Cockayne syndrome - A primary defect in DNA repair, transcription, both or neither?

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Cockayne syndrome is a rare autosomal recessive disease characterized by a complex clinical phenotype. Most Cockayne syndrome cells are hypersensitive to killing by ultraviolet radiation. This observation has prompted a wealth of studies on the DNA repair capacity of Cockayne syndrome cells in vitro. Many studies support the notion that such cells are defective in a DNA repair mode(s) that is transcription-dependent. However, it remains to be established that this is a primary molecular defect in Cockayne syndrome cells and that it explains the complex clinical phenotype associated with the disease. An alternative hypothesis is that Cockayne syndrome cells have a defect in transcription affecting the expression of certain genes, which is compatible with embryogenesis but not with normal post-natal development. Defective transcription may impair the normal processing of DNA damage during transcription-dependent repair.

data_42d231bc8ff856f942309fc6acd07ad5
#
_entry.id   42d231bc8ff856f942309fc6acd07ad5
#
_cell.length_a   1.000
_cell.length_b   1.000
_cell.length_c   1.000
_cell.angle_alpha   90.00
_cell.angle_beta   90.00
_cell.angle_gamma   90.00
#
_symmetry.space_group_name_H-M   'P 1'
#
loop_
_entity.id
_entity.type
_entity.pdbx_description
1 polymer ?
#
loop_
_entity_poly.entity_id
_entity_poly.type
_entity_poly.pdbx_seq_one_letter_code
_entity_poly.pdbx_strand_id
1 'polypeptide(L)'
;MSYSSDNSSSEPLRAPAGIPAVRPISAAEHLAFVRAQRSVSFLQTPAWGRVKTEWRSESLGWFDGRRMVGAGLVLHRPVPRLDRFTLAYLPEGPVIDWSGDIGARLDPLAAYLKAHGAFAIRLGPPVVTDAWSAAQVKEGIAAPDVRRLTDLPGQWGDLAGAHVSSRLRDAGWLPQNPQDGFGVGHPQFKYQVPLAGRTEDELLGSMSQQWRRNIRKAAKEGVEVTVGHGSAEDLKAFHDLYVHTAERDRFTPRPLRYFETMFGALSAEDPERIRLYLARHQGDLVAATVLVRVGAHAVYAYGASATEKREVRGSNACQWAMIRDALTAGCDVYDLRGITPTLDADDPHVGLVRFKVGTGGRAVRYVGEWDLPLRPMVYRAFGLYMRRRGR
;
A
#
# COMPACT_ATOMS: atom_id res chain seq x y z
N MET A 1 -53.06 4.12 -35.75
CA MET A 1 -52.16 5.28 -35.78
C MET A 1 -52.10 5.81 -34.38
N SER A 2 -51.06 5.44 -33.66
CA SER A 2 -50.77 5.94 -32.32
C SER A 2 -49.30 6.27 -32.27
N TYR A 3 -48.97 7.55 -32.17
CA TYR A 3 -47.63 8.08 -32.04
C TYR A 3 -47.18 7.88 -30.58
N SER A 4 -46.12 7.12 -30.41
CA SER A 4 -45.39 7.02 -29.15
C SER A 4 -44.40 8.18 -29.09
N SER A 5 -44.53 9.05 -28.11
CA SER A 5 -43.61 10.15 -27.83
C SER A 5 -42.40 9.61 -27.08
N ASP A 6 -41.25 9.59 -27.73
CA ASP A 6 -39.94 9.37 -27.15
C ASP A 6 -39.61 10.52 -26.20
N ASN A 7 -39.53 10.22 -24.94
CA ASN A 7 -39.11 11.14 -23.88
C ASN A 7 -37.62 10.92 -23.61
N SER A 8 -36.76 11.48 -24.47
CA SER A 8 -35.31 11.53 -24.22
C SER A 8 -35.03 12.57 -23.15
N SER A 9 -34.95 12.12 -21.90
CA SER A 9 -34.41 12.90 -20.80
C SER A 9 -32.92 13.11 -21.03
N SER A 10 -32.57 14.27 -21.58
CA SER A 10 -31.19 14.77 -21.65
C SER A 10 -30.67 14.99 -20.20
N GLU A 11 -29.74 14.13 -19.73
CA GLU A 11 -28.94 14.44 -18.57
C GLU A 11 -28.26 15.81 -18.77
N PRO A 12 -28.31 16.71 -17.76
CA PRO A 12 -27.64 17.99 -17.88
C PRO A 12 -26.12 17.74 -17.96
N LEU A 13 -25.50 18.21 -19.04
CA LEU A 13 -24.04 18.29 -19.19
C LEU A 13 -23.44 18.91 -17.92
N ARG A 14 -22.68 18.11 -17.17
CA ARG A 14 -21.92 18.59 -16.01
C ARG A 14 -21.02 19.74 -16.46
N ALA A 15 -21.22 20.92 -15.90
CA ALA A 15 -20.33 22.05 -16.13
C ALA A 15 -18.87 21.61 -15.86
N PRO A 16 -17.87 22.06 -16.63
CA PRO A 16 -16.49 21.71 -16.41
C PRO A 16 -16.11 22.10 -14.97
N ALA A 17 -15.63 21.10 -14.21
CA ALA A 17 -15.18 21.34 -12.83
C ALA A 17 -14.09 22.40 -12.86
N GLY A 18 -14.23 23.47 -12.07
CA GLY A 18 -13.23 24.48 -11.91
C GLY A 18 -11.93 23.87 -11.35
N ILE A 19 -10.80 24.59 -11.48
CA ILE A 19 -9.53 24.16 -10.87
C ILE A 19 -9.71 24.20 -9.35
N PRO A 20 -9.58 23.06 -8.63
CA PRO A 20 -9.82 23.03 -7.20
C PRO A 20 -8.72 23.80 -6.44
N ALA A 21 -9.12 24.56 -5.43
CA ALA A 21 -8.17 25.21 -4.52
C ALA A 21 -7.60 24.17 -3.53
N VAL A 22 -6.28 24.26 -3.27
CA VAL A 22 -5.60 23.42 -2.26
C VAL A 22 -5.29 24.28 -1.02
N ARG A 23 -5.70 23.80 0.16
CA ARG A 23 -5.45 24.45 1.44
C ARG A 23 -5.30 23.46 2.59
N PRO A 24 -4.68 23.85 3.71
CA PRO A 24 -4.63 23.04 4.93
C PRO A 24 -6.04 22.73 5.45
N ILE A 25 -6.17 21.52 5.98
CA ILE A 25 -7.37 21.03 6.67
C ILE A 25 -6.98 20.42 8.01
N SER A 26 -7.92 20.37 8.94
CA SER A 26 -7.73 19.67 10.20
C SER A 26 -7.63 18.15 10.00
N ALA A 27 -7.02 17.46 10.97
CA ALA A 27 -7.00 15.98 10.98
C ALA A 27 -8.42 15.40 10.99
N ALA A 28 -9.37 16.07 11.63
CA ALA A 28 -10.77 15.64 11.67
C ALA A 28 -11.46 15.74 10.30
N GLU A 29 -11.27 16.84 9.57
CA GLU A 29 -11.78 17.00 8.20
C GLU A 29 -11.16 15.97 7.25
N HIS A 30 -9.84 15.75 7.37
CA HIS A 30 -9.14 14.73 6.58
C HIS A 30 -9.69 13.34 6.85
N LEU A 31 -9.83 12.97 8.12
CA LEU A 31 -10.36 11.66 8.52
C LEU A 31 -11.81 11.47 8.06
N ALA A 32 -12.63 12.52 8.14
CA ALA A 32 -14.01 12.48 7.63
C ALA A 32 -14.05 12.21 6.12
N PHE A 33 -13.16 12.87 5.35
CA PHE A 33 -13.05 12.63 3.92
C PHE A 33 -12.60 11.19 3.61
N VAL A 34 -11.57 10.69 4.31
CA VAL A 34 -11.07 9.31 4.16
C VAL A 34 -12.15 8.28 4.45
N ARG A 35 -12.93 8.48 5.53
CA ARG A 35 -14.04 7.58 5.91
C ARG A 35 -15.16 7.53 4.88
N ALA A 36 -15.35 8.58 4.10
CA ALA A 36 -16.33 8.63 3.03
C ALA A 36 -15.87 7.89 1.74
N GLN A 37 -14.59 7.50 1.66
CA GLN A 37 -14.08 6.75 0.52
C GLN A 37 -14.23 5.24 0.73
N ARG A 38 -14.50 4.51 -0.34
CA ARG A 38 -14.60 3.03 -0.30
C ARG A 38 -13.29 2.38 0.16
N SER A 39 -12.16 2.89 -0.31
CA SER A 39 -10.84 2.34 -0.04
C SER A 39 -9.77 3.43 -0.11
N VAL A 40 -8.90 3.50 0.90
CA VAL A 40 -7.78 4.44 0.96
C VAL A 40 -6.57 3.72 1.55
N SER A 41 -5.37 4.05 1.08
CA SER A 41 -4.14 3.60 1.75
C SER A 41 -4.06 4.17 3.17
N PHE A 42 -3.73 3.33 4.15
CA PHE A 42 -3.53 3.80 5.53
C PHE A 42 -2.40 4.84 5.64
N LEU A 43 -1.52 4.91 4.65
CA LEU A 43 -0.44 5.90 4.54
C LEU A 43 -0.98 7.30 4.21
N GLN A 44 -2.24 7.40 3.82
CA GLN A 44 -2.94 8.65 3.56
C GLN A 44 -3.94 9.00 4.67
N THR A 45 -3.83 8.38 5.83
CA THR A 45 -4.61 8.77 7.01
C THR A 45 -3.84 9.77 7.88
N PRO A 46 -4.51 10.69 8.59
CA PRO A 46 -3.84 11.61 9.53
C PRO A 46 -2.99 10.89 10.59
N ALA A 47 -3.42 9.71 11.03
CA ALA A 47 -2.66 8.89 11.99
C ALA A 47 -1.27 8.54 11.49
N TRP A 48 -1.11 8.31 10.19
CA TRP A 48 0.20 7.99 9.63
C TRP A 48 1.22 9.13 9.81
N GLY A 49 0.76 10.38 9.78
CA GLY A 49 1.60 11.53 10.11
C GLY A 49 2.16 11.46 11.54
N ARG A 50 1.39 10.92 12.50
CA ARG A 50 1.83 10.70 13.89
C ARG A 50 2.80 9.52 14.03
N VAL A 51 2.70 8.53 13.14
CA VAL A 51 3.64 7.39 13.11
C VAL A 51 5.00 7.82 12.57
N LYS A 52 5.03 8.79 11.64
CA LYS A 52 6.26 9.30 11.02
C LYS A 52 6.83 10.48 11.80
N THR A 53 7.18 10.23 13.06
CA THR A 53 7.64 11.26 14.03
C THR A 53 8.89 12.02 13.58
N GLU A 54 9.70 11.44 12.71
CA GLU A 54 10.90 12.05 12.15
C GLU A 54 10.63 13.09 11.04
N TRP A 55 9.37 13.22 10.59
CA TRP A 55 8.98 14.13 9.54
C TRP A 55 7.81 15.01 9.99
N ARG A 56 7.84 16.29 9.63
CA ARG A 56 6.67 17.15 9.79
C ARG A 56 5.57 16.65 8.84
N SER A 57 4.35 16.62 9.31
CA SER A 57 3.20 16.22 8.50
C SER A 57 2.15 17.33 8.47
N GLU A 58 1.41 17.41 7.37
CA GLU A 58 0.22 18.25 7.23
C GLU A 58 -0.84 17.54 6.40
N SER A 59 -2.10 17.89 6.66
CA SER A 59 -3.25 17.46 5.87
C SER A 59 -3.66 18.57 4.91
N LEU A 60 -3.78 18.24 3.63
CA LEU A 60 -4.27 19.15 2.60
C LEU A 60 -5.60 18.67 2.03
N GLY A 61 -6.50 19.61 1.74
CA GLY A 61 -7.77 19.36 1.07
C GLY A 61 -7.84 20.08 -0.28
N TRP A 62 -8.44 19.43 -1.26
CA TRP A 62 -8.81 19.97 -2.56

Original languageEnglish (US)
Pages (from-to)731-738
Number of pages8
Issue number9
Publication statusPublished - Sep 1996


ASJC Scopus subject areas

  • Neuroscience (miscellaneous)
  • Biochemistry
  • Cell Biology
  • Biochemistry, Genetics and Molecular Biology(all)
  • Developmental Biology
  • Agricultural and Biological Sciences (miscellaneous)
  • Plant Science

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